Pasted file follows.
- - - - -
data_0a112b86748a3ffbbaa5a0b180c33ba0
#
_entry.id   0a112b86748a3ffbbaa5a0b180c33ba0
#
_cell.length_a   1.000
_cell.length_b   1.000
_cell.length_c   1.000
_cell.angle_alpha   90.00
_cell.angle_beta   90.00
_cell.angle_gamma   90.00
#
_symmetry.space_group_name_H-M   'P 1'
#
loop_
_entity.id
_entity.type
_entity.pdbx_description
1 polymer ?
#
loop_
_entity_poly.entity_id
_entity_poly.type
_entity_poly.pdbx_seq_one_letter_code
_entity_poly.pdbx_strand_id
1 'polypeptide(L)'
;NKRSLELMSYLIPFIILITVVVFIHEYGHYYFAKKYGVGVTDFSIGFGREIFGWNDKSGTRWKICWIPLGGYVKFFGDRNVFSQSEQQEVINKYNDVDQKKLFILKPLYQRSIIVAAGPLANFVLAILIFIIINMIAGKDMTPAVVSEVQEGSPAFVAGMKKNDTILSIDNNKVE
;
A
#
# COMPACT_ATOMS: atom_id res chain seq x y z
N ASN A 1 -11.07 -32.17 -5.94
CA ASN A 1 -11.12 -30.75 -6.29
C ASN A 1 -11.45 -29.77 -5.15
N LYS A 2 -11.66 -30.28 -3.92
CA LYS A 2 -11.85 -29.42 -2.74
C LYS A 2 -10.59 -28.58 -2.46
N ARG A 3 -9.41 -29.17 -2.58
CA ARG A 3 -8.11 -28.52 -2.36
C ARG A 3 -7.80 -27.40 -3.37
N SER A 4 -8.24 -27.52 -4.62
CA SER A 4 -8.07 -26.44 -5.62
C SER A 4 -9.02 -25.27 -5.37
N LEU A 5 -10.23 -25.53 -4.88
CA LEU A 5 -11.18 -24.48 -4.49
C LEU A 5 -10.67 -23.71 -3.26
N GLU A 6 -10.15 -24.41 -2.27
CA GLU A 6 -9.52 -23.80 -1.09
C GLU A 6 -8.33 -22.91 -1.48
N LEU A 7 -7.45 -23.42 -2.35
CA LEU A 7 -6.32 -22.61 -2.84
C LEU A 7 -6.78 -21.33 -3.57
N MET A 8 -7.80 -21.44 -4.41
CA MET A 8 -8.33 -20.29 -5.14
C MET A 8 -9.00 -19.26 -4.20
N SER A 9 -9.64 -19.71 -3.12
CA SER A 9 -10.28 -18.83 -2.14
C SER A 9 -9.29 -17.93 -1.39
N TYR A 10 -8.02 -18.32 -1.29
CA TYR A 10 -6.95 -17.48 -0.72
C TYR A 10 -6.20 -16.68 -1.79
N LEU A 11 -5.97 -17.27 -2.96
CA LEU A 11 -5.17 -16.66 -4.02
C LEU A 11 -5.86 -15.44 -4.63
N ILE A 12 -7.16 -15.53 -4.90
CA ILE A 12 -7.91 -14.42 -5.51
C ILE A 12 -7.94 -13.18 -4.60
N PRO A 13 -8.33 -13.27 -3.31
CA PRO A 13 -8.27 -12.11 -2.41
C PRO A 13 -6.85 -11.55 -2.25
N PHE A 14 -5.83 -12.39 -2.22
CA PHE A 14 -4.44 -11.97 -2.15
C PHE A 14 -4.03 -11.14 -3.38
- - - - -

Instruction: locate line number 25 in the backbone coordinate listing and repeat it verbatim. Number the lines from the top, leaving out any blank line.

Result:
1 'polypeptide(L)'